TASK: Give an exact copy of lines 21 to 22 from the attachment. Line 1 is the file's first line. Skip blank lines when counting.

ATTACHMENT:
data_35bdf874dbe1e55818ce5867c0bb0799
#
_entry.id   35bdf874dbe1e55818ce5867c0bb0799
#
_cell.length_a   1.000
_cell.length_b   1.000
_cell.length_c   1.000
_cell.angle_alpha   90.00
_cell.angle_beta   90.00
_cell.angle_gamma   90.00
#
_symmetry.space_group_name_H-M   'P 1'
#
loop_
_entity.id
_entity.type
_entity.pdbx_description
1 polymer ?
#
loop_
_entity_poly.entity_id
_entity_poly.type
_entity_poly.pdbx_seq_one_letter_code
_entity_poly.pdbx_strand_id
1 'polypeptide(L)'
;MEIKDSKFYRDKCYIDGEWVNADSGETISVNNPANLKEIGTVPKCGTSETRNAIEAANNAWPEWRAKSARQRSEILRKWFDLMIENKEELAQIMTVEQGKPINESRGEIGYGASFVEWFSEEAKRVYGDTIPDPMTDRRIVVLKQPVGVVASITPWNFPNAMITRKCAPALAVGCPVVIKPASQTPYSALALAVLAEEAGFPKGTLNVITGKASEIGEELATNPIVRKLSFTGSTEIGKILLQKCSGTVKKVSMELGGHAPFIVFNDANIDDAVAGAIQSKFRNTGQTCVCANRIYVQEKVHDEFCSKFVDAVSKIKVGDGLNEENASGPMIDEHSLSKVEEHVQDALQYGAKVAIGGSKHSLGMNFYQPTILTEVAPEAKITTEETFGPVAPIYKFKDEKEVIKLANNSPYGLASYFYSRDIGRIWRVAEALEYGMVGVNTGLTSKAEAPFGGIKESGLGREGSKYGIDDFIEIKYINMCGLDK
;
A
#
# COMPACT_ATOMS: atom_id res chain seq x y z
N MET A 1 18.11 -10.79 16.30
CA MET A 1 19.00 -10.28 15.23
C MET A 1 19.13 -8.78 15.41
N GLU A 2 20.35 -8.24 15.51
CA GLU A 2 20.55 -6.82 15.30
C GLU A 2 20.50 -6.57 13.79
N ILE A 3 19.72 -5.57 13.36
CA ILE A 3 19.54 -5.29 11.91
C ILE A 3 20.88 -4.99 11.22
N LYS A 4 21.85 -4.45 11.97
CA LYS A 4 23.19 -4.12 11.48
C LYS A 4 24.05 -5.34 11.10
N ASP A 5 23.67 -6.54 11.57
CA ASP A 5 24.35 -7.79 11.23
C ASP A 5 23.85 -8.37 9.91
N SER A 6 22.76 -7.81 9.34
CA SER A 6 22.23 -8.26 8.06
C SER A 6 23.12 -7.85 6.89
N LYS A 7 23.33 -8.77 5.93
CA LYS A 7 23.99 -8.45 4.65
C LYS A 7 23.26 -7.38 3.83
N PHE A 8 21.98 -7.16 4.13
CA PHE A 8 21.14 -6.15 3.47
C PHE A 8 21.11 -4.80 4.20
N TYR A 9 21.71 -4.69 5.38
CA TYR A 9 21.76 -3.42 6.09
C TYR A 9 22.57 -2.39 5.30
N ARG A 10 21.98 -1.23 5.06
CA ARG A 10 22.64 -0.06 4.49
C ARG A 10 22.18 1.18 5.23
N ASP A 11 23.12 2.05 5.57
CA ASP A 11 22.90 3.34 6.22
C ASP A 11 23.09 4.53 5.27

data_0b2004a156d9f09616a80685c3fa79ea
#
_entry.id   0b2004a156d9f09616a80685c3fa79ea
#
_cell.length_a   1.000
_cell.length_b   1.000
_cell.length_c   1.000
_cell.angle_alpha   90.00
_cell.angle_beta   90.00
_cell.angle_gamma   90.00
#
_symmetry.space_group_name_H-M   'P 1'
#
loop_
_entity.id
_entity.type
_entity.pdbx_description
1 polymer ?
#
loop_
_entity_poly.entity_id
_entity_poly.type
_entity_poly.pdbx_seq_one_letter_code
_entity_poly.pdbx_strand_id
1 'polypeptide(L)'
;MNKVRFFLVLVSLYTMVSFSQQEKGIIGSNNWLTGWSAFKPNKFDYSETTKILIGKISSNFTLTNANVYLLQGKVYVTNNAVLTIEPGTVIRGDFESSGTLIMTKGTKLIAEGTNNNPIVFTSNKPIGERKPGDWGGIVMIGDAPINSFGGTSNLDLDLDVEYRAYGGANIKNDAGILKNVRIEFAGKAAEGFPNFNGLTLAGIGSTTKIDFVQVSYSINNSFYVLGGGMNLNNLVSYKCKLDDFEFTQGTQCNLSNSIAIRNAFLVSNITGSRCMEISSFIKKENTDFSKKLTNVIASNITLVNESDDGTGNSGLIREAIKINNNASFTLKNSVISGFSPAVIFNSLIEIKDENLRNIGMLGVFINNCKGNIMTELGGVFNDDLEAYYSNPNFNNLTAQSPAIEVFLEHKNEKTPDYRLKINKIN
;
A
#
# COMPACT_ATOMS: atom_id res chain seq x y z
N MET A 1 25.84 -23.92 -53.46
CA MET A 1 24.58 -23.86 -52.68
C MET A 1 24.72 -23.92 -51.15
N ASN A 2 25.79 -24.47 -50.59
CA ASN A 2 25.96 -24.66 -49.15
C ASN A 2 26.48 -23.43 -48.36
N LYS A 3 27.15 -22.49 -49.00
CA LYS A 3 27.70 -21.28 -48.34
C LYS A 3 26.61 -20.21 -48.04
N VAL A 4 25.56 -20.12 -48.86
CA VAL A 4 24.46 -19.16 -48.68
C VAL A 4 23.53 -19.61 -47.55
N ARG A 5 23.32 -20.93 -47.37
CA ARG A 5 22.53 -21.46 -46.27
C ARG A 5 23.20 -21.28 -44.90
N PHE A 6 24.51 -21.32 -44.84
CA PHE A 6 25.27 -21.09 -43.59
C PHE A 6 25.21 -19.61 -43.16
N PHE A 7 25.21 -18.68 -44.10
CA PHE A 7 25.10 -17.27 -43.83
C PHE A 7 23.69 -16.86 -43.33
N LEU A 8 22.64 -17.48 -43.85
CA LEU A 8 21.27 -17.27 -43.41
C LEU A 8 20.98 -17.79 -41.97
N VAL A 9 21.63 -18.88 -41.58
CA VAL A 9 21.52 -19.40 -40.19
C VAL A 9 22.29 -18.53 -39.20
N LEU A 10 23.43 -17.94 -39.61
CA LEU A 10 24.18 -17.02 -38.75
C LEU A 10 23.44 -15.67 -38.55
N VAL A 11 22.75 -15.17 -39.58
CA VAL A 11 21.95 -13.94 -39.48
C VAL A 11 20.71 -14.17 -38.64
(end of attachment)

_entity_poly.entity_id
_entity_poly.type